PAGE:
Army Commander Will Tweet From War-Torn Afghanistan

Telegraph, our source for this story, quotes Graham saying, “I would like to be able to give people a feel for the reality because it’s not all fighting, it’s not all bombs and bullets.”

Military officials around the world are understandably concerned that soldiers could create risks for themselves, their campaigns and others should they inadvertently share information on social media that would be useful to enemy forces. But the initial concern has been easing up lately.

The United States military recently reversed a general ban on social media that was imposed by certain branches such as the Marines. There are myriad caveats and potential exceptions, of course, but it’s a step for soldiers who want to stay in touch with friends and families while fighting abroad.


Samuel Axon

A British army commander will tweet updates about life in the military while serving a six-month tour of duty in Afghanistan. It’s an unlikely task considering the life-and-death security issues involved.

The soldier is Lieutenant Colonel Dougie Graham, and he commands the 2nd Battalion of the Royal Regiment of Scotland — a sizable force of 450 soldiers. He’s currently in talks with his own commanding officers to work out exactly what he can and can’t include in his Twitter (Twitter) updates.

The battalion actually already has a Facebook (Facebook) page, so social media isn’t a new thing for them, but Graham hopes that a frequently updated Twitter account will help connect him and the men and women serving under his command with their families back home. Leer más “Army Commander Will Tweet From War-Torn Afghanistan”

Sun Tzu on Sourcing

Is there nothing new under the sun?

Sun Tzu was an ancient Chinese general. His Art of War is the oldest military treatise in the world.

He thought spies were an essential part of war — and where is Sourcecon being held in 2010?

At the International Spy Museum in Washington, D.C. (on September 28 and 29).

When I saw that, it made me want to go back to Sun Tzu and see if there is anything he can tell us about intelligence gathering today.

Here’s what I found: economics.

This is the first thing Sun Tzu says about spies. (Chapter 13:1)

Raising 100,000 men and marching them a long distance will bring heavy losses and drain the resources of the state.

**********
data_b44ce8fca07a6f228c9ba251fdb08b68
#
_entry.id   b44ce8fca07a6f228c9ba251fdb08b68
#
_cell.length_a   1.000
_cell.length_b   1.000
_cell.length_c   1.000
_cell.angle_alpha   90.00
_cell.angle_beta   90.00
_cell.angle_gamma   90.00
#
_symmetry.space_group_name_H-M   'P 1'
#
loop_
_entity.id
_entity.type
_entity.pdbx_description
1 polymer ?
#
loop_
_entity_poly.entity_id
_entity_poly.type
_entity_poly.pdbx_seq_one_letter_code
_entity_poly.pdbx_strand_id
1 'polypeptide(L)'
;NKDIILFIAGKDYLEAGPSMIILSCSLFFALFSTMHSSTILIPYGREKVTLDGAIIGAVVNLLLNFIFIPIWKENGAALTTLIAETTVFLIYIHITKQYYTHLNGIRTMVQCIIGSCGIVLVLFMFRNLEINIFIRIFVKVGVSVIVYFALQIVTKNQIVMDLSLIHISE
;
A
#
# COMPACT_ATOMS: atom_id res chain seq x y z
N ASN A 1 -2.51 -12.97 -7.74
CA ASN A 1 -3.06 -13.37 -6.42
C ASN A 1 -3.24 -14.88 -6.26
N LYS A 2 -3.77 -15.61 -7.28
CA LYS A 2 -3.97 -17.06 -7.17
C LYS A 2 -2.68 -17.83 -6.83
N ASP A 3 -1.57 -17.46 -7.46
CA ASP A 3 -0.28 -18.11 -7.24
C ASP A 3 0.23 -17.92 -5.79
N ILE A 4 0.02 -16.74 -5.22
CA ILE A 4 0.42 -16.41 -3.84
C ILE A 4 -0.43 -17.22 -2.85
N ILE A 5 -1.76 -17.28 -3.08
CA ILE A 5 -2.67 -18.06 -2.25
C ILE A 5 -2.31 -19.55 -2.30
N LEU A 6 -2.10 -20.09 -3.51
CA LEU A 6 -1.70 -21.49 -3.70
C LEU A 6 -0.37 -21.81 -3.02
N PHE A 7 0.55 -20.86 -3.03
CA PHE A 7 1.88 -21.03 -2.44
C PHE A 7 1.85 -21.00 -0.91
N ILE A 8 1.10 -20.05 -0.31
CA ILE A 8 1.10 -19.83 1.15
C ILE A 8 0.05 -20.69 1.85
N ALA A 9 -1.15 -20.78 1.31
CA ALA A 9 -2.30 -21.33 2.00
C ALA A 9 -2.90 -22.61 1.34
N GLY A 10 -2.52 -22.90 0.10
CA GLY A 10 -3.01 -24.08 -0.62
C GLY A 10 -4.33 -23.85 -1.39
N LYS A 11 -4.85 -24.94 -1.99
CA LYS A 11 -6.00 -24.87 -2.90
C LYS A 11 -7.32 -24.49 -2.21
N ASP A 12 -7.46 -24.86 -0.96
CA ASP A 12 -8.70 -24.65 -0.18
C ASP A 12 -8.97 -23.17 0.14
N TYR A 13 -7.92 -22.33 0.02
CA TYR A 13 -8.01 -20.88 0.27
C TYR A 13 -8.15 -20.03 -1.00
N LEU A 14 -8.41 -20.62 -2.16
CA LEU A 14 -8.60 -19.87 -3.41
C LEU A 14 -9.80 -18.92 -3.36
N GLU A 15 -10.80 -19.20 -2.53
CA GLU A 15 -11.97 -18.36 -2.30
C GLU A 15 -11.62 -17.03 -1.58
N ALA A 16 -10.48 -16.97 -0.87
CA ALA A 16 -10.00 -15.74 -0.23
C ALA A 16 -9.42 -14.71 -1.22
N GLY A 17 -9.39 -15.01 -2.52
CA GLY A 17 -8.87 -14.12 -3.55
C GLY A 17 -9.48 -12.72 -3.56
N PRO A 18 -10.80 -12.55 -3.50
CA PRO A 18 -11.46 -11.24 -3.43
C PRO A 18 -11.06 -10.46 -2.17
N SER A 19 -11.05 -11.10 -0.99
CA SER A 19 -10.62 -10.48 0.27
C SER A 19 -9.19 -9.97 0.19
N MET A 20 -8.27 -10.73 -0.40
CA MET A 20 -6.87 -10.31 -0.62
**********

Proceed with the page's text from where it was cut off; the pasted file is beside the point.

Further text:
Men will drop exhausted on the highways.

It will cost 1,000 ounces of silver a day.

There will be problems at home and abroad.

Up to 700,000 families will be negatively affected.

Waging war costs money. It uses up your resources. It takes people away from their regular jobs.

So, one of Sun Tzu’s major goals was to avoid war altogether or reduce the cost and an essential part of his strategy was the use of spies.

He said that a wise general will use “the highest intelligence of the army for spying.” (13:27).

Here’s the reason. If a spy can identify the most important targets and tell you how to get to them, it spares you the cost of throwing a big army into the fray without knowing exactly where you’re going.

So, in effect the spy leads the army. She tells the generals where to go.

Spies are a most important element in war, because on them depends an army’s ability to move. (13:27)

How does this relate to recruiting? Well, what are the options? If you put an ad on a job board, you’ll get a ton of resumes. Most of them are going to be irrelevant, but your recruiters will have to spend time sorting them out.

The person you’re after, however, might not even be looking for a job. She might not be searching the job boards and it’s likely that no one is telling her about the ad either. So, all of your time is wasted, the job remains unfilled, and the required work remains undone.

On the other hand, you can hire a sourcer who will go out and identify good people and then the recruiter can call them.

Which path is most likely to reach the right targets faster? And which is going to be cheaper in the end?

Sun Tzu says that: